I like the Knards well enough, they roll alright and grip well on the dry loose rock here in PHX, but they're *very* heavy. They were free from my LBS owner friend as take-offs from another customer's bike they left behind. I don't have the cash for other tires right now, so these will do.
    I bought the Vassago from a friend of a friend on an impulse, so it's still kind of 'work-in-progress'. I'm planning on lacing up some wider wheels as funds allow. Maybe Mulefuts or Scrapers on Novatec or BHS hubs. I'd love some 50mm carbon, but they're expensive.
    Thinking of ditching the suspension fork for 29+... bad idea?-img_0243.jpg

    Literally days before being given the Knards I ordered a pair of Nobby Nic 2.6's, so I popped on a sus fork and rode the 2.6's a few times and then mounted the Knards and the Whisky fork. those NN's are hanging on my wall, they'll go on the Nexties someday.
    Thinking of ditching the suspension fork for 29+... bad idea?-nobby-nics.jpg
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  16. #16
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    Quote Originally Posted by ARandomBiker View Post
    Whisky rigid and 3.0 tires on both ends. [...] 27tpi Knards. [...] I absolutely CRUSH climbs now. None of my usual group can hang with me anymore.
    Damn. I think those tires are ~1240 grams each, so ~ 2.5 kilos of rubber. Yeah, they roll well...momentum, blah, blah. I'm still trying to figure out how you climb in those shoes. Quite well, apparently. Nice job.

  17. #17
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    Quote Originally Posted by Ryder1 View Post
    Damn. I think those tires are ~1240 grams each, so ~ 2.5 kilos of rubber. Yeah, they roll well...momentum, blah, blah. I'm still trying to figure out how you climb in those shoes. Quite well, apparently. Nice job.
    I actually got the Knards as free take-offs from my LBS. they have plenty of dried Orange Seal in them. My brewing/food/parts scale says 1340 and 1321 each. I'm not really tooting my own horn about how badass I am (I'm not) they definitely feel like they weigh 3 pounds each.
    I brought it up to illustrate that even with boat anchor tires that aren't really known for their grip, climbing on a rigid plus bike is MAGICAL because of the giant rolling circumference, 10psi compliance and most importantly the qualities of a light stiff fork.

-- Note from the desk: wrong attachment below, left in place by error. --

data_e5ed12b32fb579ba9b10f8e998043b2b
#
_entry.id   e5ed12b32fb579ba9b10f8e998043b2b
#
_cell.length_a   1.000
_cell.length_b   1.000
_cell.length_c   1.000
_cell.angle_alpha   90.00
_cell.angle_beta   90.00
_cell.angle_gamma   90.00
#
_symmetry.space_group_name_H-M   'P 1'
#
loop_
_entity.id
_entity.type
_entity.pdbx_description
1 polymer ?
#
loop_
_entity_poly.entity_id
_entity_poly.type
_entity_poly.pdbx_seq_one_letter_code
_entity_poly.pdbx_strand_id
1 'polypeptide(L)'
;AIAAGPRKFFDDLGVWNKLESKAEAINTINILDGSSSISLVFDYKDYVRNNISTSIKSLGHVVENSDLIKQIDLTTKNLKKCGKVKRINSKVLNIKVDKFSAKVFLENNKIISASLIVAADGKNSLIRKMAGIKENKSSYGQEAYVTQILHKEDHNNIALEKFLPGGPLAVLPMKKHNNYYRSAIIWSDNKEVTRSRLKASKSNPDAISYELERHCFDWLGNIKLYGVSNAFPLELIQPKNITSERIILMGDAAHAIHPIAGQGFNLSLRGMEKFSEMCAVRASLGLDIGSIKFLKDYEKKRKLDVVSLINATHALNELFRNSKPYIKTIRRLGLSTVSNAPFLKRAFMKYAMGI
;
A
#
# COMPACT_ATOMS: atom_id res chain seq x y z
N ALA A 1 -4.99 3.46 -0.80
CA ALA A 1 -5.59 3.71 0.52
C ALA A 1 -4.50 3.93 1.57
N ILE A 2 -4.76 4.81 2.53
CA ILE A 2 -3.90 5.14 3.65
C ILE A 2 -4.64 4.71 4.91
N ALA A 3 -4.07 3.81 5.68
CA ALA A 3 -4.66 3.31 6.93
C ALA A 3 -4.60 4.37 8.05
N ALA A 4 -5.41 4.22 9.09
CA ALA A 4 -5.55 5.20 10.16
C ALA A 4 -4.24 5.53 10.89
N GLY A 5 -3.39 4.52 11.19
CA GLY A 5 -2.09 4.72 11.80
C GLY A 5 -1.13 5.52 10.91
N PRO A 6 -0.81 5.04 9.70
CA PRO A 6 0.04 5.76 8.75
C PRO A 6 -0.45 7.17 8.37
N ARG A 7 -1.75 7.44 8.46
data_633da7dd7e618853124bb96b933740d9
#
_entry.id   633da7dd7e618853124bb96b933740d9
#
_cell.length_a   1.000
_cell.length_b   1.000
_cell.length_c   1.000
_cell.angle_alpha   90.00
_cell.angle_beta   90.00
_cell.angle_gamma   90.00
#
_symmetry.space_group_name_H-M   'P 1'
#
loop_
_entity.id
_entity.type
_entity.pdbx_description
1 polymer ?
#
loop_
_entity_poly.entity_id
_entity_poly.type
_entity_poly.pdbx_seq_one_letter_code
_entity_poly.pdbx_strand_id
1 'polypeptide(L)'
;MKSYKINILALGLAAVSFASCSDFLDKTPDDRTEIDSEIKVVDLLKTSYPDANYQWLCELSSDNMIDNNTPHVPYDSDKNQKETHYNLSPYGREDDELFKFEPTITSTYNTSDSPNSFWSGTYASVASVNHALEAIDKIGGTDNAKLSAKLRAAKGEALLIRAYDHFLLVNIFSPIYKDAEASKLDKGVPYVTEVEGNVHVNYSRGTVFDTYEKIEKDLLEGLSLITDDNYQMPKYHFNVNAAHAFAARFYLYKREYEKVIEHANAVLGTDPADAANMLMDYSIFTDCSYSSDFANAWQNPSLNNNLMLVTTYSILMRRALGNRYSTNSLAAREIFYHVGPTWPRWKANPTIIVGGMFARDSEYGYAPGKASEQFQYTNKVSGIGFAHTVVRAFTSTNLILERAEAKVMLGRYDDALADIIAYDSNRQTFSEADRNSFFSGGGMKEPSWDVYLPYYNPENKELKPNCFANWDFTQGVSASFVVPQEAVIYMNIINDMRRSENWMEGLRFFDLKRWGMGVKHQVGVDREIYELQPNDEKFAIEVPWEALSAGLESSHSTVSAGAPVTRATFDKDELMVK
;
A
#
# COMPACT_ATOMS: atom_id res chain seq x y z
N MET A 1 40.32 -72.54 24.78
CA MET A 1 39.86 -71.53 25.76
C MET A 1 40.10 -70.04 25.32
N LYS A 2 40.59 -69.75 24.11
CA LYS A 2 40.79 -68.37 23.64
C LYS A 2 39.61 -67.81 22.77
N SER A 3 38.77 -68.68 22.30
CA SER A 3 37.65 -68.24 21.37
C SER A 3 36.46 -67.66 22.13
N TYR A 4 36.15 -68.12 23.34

Were someone to go the rigid/plus route with actual good tires it would be even more of a positive outcome.
    Donít modify the trail to match your skills, modify your skills to match the trails.

  18. #18
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    Those big heavy wheels also help in certain technical spots due to rolling inertia you get from them. Even steady climbing is not too bad because once you get the tires rolling they are not easily stalled. Good on a SS. Where they will hurt is accelerations.

    Honestly once people can find and settle on a good 29+ 3.0 tire that is reasonably light, durable treadlife and sidewall cut resistance and reasonable retail price. So far the tires that light enough tend to be very costly and can cut sidewall pretty easily. Those that durable are also boat anchors. I do know that you also looking for this balance.
    Joe
    '18 Specialized Epic 29", Vassago Verhauen SS 29", '13 Santa Cruz Solo 27.5", XC, AM, blah blah blah.. I just ride.

  19. #19
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    I want light for sure, especially since typically I am not a "bomber". I am light and I ride light. But I do make mistakes. It's got to be Chupacabra's or Nimble 9's either run tubeless.

    Chupa's are so much more expensive though... nearly double since I can get Nimble 9's for just over $50.

  20. #20
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    I already ride rigid with currently 2.4 ardents and internal width 26mm rims. My plans are a 29-33mm IW rim and 2.6 NN if my shop can ever get them. Or fat b nimbles seem to measure about 2.75

    Im not into 40+ mm rims yet.

  21. #21
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    Quote Originally Posted by Crave SL View Post
    I already ride rigid with currently 2.4 ardents and internal width 26mm rims. My plans are a 29
    I have 2.6 NN on two of my bikes. One bike has 26mm internal rims and the other has 30mm internal rims. There's really not much difference between them visually or in performance.

  22. #22
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    My NN 2.6's measured 2.52 and 2.53 on i30 rims after 10 days mounted. They were nice tires but not the 'mini-plus' many were hoping for IMO.

    if by Nimble 9's you mean Panaracer Fat-B-Nimble 29s, they are notoriously undersized and spec out to about 2.7-2.8 and are fragile. I would be surprised if you found yourself happy with those.
    Ive chatted with some folks riding WTB rangers recently and the feedback has been positive. They can be found for 60-70 each.
    Another cost-conscious option is the Innova Transformer K. Innova makes all Surly's tires. Universal Cycles has those for $42.
    Donít modify the trail to match your skills, modify your skills to match the trails.

  23. #23
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    I'll take a look at those options... trying to avoid anything much above 800-900g if possible. I know it's always a trade of... cheap, light, durable... just need to get the best option for me.

    Any idea on their weights?

  24. #24
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    From the notepad doc I keep running saved on my phone:

    Measured:
    Schwalbe NoNi 2.6 795 & 810g
    Surly Knard 27tpi 3.0 1310 & 1340

    Claimed weights from internet searches:
    Chupa ~ 900
    Ranger ~ 900
    Innova Transformer ~920
    Knard 120tpi ~980
    Chronicle ~ 1000
    Bomboloni ~1000
    Dirt Wizard 120tpi ~1100
    Minion DHF 3.0 120tpi ~1150
    Knard 60tpi ~1250
    Dirt Wizard 60tpi ~1400

    all the claimed weights are averages of posted info, pics of the tires on scales, or eBay stores that actually weigh the products and denote it.